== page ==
1.9. After he had arrived in Jerusalem, he offered sacrifice to the supreme God and made thank-offerings and did what was fitting for the holy place. Then, upon entering the place and being impressed by its excellence and its beauty 1.16. Then the priests in all their vestments prostrated themselves and entreated the supreme God to aid in the present situation and to avert the violence of this evil design, and they filled the temple with cries and tears; 3.11. Then the king, boastful of his present good fortune, and not considering the might of the supreme God, but assuming that he would persevere constantly in his same purpose, wrote this letter against them: 4.16. The king was greatly and continually filled with joy, organizing feasts in honor of all his idols, with a mind alienated from truth and with a profane mouth, praising speechless things that are not able even to communicate or to come to one's help, and uttering improper words against the supreme God. 5.25. But the Jews, at their last gasp, since the time had run out, stretched their hands toward heaven and with most tearful supplication and mournful dirges implored the supreme God to help them again at once. 7.2. We ourselves and our children are faring well, the great God guiding our affairs according to our desire. 7.2. Then, after inscribing them as holy on a pillar and dedicating a place of prayer at the site of the festival, they departed unharmed, free, and overjoyed, since at the king's command they had been brought safely by land and sea and river each to his own place. 7.22. Besides they all recovered all of their property, in accordance with the registration, so that those who held any restored it to them with extreme fear. So the supreme God perfectly performed great deeds for their deliverance.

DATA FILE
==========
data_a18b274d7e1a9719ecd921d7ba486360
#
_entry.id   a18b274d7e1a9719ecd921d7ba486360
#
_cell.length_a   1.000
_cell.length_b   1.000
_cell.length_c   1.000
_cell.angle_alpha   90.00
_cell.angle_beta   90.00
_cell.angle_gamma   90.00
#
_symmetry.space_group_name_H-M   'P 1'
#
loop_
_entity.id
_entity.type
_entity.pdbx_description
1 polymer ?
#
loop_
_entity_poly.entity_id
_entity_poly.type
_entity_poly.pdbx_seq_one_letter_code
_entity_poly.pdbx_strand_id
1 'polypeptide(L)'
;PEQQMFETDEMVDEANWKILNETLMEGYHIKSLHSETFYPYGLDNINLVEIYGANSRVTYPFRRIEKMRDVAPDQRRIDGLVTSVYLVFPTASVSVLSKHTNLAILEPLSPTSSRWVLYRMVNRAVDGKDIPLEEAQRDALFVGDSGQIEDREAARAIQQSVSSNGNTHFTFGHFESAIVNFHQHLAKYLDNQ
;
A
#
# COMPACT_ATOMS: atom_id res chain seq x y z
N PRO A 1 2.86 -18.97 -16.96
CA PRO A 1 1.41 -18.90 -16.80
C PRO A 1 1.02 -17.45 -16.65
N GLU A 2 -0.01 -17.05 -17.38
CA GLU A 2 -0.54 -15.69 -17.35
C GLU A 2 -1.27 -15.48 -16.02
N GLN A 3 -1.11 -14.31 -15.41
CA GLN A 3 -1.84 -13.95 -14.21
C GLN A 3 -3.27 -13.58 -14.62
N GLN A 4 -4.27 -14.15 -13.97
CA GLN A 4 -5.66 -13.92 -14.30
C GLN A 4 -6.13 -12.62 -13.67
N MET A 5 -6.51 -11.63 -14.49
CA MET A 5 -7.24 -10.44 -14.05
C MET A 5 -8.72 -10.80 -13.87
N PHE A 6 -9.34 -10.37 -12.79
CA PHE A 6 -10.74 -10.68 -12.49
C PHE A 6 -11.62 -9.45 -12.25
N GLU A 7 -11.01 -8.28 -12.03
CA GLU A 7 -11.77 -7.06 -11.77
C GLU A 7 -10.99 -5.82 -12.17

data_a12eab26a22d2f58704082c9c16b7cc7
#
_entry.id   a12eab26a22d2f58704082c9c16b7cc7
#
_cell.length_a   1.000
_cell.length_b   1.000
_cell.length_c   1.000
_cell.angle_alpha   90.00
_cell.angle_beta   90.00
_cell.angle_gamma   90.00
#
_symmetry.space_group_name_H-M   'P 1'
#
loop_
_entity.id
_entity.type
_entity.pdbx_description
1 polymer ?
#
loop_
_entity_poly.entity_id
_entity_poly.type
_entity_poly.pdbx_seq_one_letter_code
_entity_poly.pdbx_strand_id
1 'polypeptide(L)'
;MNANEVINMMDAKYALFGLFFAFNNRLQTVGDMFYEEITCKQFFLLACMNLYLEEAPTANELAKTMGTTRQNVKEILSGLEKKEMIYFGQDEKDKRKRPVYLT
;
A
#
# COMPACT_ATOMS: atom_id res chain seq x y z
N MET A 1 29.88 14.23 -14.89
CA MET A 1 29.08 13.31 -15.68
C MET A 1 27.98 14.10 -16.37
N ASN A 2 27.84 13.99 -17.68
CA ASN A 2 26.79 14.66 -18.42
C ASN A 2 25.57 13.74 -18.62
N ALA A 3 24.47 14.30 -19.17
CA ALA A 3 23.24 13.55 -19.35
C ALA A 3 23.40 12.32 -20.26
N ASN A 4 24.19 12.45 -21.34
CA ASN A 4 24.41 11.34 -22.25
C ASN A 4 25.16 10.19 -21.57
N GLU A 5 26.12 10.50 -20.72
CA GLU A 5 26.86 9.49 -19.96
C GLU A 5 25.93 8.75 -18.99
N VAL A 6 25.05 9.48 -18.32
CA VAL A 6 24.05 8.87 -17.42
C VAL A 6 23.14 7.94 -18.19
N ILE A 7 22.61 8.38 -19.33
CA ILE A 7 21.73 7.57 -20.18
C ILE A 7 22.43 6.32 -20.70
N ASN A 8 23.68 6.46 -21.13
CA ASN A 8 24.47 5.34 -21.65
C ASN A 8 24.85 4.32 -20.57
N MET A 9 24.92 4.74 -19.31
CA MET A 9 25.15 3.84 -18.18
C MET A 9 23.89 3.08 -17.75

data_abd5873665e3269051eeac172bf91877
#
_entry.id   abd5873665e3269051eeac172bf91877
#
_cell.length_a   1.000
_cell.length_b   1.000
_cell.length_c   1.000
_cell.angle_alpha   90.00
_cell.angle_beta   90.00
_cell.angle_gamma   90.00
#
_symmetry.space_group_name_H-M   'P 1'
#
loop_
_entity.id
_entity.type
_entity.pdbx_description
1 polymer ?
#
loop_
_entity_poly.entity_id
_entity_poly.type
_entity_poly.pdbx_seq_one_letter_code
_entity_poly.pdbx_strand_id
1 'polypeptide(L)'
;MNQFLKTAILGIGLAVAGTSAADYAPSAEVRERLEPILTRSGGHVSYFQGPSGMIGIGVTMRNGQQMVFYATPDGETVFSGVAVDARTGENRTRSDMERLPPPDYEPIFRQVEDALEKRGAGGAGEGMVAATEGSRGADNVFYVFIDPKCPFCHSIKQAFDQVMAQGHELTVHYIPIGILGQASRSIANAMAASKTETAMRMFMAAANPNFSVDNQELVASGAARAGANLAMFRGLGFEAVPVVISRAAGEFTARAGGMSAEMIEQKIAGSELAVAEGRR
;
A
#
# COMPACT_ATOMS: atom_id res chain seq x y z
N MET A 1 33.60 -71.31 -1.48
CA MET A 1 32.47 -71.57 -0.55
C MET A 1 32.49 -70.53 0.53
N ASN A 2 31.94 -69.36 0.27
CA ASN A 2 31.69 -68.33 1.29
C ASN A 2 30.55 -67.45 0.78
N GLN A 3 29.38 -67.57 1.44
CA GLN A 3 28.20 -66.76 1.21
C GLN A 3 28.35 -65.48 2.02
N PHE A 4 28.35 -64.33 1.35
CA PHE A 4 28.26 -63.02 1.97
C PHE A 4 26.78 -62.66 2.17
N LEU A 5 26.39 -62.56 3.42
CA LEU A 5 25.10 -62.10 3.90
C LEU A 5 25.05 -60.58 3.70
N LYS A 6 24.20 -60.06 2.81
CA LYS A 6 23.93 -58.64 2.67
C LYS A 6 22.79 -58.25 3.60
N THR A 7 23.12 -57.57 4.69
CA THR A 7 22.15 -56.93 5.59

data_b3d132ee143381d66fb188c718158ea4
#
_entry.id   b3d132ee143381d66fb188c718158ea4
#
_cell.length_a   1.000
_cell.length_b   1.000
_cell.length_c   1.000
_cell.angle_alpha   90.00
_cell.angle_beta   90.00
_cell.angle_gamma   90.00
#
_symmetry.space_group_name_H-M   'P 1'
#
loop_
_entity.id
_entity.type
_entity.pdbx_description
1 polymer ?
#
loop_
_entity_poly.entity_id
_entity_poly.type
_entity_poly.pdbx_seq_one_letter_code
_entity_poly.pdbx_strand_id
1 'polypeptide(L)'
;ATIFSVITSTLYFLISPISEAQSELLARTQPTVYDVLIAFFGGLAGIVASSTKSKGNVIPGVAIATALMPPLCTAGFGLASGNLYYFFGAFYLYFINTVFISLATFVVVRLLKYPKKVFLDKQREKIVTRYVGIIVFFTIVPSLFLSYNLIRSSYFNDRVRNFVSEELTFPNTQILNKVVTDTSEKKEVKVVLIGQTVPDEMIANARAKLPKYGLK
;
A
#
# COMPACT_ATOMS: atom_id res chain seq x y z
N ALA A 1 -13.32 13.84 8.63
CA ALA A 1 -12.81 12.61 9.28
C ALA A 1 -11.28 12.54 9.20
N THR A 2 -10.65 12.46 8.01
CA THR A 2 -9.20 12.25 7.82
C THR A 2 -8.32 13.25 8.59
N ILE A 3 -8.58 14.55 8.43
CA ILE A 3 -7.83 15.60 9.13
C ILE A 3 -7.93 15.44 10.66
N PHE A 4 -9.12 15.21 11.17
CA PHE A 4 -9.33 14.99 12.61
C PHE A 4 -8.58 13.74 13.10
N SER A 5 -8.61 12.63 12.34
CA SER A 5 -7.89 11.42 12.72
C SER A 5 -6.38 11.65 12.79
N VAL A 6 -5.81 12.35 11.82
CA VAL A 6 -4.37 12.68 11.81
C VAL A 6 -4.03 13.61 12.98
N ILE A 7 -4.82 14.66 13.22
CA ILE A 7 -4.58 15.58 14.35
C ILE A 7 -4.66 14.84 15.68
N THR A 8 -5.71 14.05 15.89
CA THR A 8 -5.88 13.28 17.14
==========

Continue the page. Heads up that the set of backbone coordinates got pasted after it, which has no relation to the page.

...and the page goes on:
12. Diodorus Siculus, Historical Library, 5.46, 5.75.4 (1st cent. BCE - 1st cent. BCE)